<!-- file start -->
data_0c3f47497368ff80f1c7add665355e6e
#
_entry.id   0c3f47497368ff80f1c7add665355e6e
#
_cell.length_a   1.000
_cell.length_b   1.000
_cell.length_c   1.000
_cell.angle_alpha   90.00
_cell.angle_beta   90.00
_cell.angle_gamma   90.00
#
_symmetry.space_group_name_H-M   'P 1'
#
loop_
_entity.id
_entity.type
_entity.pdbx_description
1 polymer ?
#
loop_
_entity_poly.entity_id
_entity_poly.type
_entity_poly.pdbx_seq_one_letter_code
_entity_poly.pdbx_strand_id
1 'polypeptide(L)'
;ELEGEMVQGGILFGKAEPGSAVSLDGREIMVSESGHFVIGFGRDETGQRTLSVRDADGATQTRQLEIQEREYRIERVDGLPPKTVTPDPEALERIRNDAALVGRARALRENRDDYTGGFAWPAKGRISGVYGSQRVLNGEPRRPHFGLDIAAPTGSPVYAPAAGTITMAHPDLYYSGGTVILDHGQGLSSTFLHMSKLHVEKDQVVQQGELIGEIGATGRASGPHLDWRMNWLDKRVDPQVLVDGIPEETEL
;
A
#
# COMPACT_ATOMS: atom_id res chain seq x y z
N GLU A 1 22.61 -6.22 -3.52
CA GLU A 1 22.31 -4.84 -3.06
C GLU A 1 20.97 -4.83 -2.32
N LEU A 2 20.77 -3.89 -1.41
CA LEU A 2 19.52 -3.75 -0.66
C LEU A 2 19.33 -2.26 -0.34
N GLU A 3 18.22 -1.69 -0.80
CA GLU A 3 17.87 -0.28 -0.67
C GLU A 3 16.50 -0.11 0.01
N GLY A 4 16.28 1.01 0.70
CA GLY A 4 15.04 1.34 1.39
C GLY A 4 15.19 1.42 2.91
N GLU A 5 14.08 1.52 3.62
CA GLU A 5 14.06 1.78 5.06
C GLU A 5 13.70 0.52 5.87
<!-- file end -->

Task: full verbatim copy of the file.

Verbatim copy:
data_0c3f47497368ff80f1c7add665355e6e
#
_entry.id   0c3f47497368ff80f1c7add665355e6e
#
_cell.length_a   1.000
_cell.length_b   1.000
_cell.length_c   1.000
_cell.angle_alpha   90.00
_cell.angle_beta   90.00
_cell.angle_gamma   90.00
#
_symmetry.space_group_name_H-M   'P 1'
#
loop_
_entity.id
_entity.type
_entity.pdbx_description
1 polymer ?
#
loop_
_entity_poly.entity_id
_entity_poly.type
_entity_poly.pdbx_seq_one_letter_code
_entity_poly.pdbx_strand_id
1 'polypeptide(L)'
;ELEGEMVQGGILFGKAEPGSAVSLDGREIMVSESGHFVIGFGRDETGQRTLSVRDADGATQTRQLEIQEREYRIERVDGLPPKTVTPDPEALERIRNDAALVGRARALRENRDDYTGGFAWPAKGRISGVYGSQRVLNGEPRRPHFGLDIAAPTGSPVYAPAAGTITMAHPDLYYSGGTVILDHGQGLSSTFLHMSKLHVEKDQVVQQGELIGEIGATGRASGPHLDWRMNWLDKRVDPQVLVDGIPEETEL
;
A
#
# COMPACT_ATOMS: atom_id res chain seq x y z
N GLU A 1 22.61 -6.22 -3.52
CA GLU A 1 22.31 -4.84 -3.06
C GLU A 1 20.97 -4.83 -2.32
N LEU A 2 20.77 -3.89 -1.41
CA LEU A 2 19.52 -3.75 -0.66
C LEU A 2 19.33 -2.26 -0.34
N GLU A 3 18.22 -1.69 -0.80
CA GLU A 3 17.87 -0.28 -0.67
C GLU A 3 16.50 -0.11 0.01
N GLY A 4 16.28 1.01 0.70
CA GLY A 4 15.04 1.34 1.39
C GLY A 4 15.19 1.42 2.91
N GLU A 5 14.08 1.52 3.62
CA GLU A 5 14.06 1.78 5.06
C GLU A 5 13.70 0.52 5.87